During the same timeframe, I was able to complete my PhD In Education. After completing my degree, I moved to a new job as Program Director for a Nuclear Medicine Technology program. Again, I was faced with restructuring a crumbling program and over the course of a year, was able to revise and strengthen the curriculum so that it prepared students to be technologists, successful managers, and able to conduct clinical research. These courses were expanded to include students from other health science programs and addressed the need for students at an undergraduate level to have research skills. As part of this new curriculum, students were required to develop a research proposal and conduct the research under the auspices of the University Institutional Review Board. Many of these students attended professional conferences and presented their work.
During the time that I was the Program Director, we worked closely with Charles Start University in Wagga Wagga, New South Wales, Australia to develop a student exchange program. I traveled to Australia to finalize that program. After having developed the exchange program, I was asked to become the Founding Dean of a School of Health Sciences and acted in that role for short period before accepting an online position as Dissertation Chair, working with students who were in the process of completing their dissertations.
Currie, G, George, R & Wilkinson, D 2013, Internationalisation in higher education. Society of Nuclear Medicine and Molecular Imaging (SNMMI) Annual Scientific Meeting, Vancouver, Canada.
Currie, G, George, R & Wilkinson, D 2013, Mobilisation, iPads and social media in higher education. Society of Nuclear Medicine and Molecular Imaging (SNMMI) Annual Scientific Meeting, Vancouver, Canada.
George, R., Wilkinson, D., Currie, G., Albalwei, H., Donato, J., Gleason, J., Kozbial, S. (2013). Perceptions of health care workers regarding ionizing medical radiation: A multicountry perspective. Society of Nuclear Medicine and Molecular Imaging (SNMMI) Annual Scientific Meeting, Vancouver, Canada.
George, R. (2011, October). A picture is worth a thousand words: The use of mind mapping in the planning and implementation of collaborative research. Presented at the Appalachian College Association Summit XIV, Asheville, NC.
George, R. & Wilkinson, D. (2009, October). Role of rubrics in health science courses. Presented at the Appalachian College Association Summit XII, Abdington, VA.
George, R. & Wilkinson, D. (2008, October). Incorporating online resources into health science courses. Presented at the Appalachian College Association Summit XI, Abdington, VA.
George, R. (2008, October). Curricular shift: Making education real for students. Presented at the Appalachian College Association Summit XI, Abdington, VA.
George, R. (2006, October). Critical pedagogy and social justice: The role of emotion and emotional energy. Presented at the Third Annual International Conference on Education, Labor, and Emancipation, El Paso, TX/Juarez, Mexico.
George, R. (2006, March). The role of emotional energy in developing praxis. Presented at the Eighth Annual College of Education Graduate Student Colloquium, University of New Mexico.
George, R. (2004, October). Critical whiteness pedagogy: Pitfalls for a white male teacher. Presented at the Second Annual International Conference on Education, Labor, and Emancipation, El Paso, TX/Juarez, Mexico.
George, R. (2004, September). The Race Card: An interactive tool for teaching multiculturalism. Presented at the National Association of Multicultural Education (NAME) Conference, Kansas City, MO.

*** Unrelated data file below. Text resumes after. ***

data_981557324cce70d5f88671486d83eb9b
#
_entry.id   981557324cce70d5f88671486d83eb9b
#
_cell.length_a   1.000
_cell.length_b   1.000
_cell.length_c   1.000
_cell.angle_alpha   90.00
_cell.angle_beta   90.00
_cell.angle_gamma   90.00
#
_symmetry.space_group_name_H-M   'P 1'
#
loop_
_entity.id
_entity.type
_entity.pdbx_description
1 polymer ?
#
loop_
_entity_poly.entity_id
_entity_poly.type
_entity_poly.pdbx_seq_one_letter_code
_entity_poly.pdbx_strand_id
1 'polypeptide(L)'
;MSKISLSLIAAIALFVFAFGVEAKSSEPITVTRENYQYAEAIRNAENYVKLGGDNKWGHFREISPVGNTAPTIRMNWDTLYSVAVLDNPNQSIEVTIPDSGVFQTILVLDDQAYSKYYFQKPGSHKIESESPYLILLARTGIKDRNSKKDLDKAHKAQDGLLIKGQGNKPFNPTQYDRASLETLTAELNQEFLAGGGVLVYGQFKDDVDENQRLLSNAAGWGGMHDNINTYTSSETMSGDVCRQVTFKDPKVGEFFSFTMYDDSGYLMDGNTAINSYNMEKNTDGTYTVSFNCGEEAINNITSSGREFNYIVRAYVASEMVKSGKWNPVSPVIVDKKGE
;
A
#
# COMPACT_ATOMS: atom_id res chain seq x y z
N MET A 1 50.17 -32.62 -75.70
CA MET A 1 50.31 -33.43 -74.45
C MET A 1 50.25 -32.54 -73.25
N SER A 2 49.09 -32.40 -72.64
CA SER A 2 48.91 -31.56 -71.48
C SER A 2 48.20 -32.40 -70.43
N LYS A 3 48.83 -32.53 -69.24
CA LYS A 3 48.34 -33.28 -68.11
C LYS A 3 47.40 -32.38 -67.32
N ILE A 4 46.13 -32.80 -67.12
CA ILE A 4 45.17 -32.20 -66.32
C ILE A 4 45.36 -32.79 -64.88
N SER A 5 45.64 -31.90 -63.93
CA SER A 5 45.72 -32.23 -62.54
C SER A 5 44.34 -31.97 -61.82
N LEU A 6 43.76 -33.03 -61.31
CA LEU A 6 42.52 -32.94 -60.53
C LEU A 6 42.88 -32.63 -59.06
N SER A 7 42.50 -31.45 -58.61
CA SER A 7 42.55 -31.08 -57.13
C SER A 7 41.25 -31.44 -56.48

George, R. (2004, September). The Race Card: An interactive tool for teaching multiculturalism. Roundtable discussion at the Patterson Conference, Washington D.C.
George, R. (2004, June). How do students training for healthcare professions respond to, process, and act on their knowledge of disparities in healthcare based on differences such as race, gender, or socioeconomic status? Presented at the New Mexico Excellence in Teaching Association Conference, Taos, NM.
George, R. (2004, March). Positive racial identity development. Presented at the Seventh Annual College Of Education Graduate Student Colloquium, University of New Mexico.
George, R. (2003, April). Loss of white racist identity and how it applies to multicultural education. Presented at the Sixth Annual College Of Education Graduate Student Colloquium, University of New Mexico.
George, R. (2003). Professional communications. Paper presented at the University of New Mexico Hospital- Radiology Department, Albuquerque, NM.
Kawai, Y., George, R., & Torres, A. (2002, October). Globalization discourses in the school curricula: An analysis of textbooks from Japan, Mexico, and the United States (New Mexico). Paper presented at the 10th Inter-American Symposium on Ethnographic and Qualitative Research in Education, Albuquerque.
George, R. (2002). Professional communications. Paper presented at the University of New Mexico Hospital- Radiology Department, Albuquerque, NM.
George, R. (2001). Ethics and the Radiologic Technologist. Paper presented at the University of New Mexico Hospital- Radiology Department, Albuquerque, NM.
George, R. (2001). Cross-sectional imaging of the skull and brain. Paper presented at the Heart Hospital- Radiology Department, Albuquerque, NM.
George, R. (2001). The Hepatobiliary Scan: A Review. Paper presented at the Northern New Mexico Nuclear Medicine Association, Albuquerque, NM.
George, R. (2000). Renal imaging: Protocols and radiopharmaceuticals. Paper presented at the Northern New Mexico Nuclear Medicine Association, Albuquerque, NM.
George, R. (1999). Renal imaging: Protocols and radiopharmaceuticals. Paper presented at the Northern New Mexico Nuclear Medicine Association, Albuquerque, NM.